The study of the intersection of social sciences and physical health has revealed that good health outcomes are profoundly affected by life and demographic factors. According to the Office of Disease Prevention and Health Promotion, a division of the Department of Health and Human Services, there are five domains into which social determinants of health can be categorized:
- “Economic stability
- Education quality and access
- Health care access and quality
- Neighborhood and built environment
- Social and community context”
Under each of those domains, more specific obstacles to health can be found. For example, food insecurity is a known barrier to health. That issue could have to do with both economic stability and with neighborhood and built environment (i.e. living in a food desert, or a place with inadequate easy access to healthful foods).
One of Health Care Access Now (HCAN)’s Community Health Workers (CHWs), Dwayne Wilkins Jr., says that some of these social determinants of health can be surprising to people who don’t encounter these issues regularly. They can even be surprising to the people they affect, simply because they’re so close to their own situation.
For example, how can “education quality and access” affect someone’s health? If an individual attends a school with less experienced teachers, large class sizes, and few resources, their learning opportunities are reduced. That can influence their ability to attain higher education, which can in turn limit their earning potential—and their health can be affected as a result.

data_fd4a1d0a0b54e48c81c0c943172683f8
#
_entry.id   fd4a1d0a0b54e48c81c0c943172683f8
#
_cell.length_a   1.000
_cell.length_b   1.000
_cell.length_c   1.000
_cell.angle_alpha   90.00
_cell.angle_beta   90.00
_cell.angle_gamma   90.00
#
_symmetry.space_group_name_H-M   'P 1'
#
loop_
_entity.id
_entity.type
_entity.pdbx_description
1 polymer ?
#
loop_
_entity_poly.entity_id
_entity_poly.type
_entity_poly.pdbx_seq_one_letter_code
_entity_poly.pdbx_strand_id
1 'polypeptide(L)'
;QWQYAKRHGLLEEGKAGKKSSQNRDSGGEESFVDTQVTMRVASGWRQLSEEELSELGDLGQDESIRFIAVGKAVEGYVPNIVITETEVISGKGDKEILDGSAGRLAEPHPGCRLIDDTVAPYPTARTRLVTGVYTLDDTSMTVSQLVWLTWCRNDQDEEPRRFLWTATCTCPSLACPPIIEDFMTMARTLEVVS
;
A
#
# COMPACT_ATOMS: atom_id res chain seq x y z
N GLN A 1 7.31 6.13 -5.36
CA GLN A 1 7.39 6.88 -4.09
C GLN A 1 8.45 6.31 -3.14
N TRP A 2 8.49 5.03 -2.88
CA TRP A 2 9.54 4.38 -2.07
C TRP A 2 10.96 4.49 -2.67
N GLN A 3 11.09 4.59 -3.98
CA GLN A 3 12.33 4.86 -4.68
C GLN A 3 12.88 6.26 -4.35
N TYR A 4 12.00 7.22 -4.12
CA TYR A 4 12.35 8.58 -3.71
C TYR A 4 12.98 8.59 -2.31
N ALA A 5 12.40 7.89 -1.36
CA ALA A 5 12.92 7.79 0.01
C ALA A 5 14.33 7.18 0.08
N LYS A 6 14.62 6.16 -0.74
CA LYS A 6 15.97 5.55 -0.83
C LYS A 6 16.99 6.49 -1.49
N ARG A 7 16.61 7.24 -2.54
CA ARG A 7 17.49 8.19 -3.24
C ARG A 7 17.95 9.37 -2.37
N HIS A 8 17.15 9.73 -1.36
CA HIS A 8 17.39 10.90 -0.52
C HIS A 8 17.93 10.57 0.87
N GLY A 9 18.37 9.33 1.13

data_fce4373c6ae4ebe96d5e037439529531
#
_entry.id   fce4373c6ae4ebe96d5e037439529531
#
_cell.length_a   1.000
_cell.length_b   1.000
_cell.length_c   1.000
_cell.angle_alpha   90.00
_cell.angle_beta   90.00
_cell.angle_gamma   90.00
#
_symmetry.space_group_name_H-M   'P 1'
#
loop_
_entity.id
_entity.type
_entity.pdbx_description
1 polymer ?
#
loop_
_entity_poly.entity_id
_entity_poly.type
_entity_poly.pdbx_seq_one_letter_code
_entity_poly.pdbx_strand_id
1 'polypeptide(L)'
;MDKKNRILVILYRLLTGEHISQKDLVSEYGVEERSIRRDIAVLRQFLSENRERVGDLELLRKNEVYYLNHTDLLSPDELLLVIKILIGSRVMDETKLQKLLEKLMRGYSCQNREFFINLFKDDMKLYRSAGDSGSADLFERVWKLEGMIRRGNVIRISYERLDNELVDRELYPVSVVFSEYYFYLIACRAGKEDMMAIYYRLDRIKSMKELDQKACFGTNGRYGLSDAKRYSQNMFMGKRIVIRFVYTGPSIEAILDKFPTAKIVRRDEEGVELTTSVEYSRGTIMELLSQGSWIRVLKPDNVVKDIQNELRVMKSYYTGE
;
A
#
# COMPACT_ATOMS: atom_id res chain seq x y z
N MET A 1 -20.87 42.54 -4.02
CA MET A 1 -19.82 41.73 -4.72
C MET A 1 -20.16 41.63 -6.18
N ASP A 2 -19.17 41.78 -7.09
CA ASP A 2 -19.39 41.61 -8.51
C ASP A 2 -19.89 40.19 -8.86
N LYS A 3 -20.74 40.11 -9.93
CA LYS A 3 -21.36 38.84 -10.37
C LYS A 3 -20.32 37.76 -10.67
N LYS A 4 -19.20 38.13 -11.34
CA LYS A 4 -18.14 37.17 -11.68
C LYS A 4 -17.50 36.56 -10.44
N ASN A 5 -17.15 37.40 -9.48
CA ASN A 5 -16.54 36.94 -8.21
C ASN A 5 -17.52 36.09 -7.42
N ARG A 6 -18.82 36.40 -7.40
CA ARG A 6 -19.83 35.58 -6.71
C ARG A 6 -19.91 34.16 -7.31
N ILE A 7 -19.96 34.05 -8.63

Through in-home visits, CHWs certified by HCAN use the framework built by the Pathways Community Hub Institute (Hub) to discover what issues program participants face and work with them to overcome barriers and achieve independence. “It can be sensitive,” Wilkins says, “When you enter someone’s home, that’s very vulnerable.”
Wilkins says he has observed that mental and physical health are interconnected. “Depression can keep people from doing the things that are good for them,” he says. And, if someone is facing a lot of obstacles, it is unsurprising that they may begin to feel depressed.
People facing a lot of hurdles can enter “survival mode,” according to Wilkins. That’s typical of someone who may be experiencing or witnessing violence, for example. When he suspects that a program participant may be experiencing domestic violence, he always relays that information to his supervisor, so HCAN can do background work on the individual’s behalf in case the participant does need or decide to use those resources. “It’s better to be ready than get ready,” he says.
Those situations may be complicated by all kinds of factors, such as finances, children, and whether there’s a weapon in the home. Once Wilkins establishes rapport, he asks questions designed to reveal the severity of the situation. “Do you know where the gun is, if it’s locked up? Do you need to remove yourself? When you’re in a situation like that, your main objective is keeping the perpetrator from becoming upset.”
Wilkins also has worked with participants who “carry [the effects of violence] for the rest of [their] life—and it’s both physical and mental.”
He says that health equity is achievable in the Greater Cincinnati area once policy is directed toward protecting and uplifting its people, “starting in the communities we’re neglecting.” Wilkins believes that more funds should be allocated to social services: “Individuals are facing drastic circumstances,” he says. Focus on the social determinants of health at a policy level can make a profound difference in the health and wellbeing of Cincinnati’s most vulnerable residents.